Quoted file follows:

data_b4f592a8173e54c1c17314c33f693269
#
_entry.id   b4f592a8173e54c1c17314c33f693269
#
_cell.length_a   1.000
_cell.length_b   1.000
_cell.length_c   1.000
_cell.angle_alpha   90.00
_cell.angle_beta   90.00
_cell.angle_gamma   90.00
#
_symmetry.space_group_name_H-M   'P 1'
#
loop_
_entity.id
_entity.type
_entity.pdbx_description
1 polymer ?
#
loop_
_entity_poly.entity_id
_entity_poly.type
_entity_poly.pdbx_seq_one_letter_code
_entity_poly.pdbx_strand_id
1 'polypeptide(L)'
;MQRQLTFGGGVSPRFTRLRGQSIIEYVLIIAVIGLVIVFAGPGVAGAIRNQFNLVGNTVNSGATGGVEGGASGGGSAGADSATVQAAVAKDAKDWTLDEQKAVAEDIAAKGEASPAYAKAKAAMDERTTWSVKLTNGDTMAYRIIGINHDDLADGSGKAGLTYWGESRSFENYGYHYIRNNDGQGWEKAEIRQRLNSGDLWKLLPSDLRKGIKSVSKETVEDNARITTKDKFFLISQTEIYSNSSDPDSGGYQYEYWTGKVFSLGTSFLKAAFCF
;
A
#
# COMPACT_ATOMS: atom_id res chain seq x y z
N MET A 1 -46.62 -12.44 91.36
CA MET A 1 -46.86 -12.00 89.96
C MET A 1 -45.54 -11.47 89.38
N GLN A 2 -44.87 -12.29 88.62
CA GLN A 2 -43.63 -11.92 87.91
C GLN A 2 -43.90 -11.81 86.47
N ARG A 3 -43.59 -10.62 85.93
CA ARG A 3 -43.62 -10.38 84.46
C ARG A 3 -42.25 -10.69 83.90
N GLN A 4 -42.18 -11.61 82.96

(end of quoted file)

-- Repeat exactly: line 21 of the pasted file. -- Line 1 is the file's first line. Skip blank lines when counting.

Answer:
_entity_poly.entity_id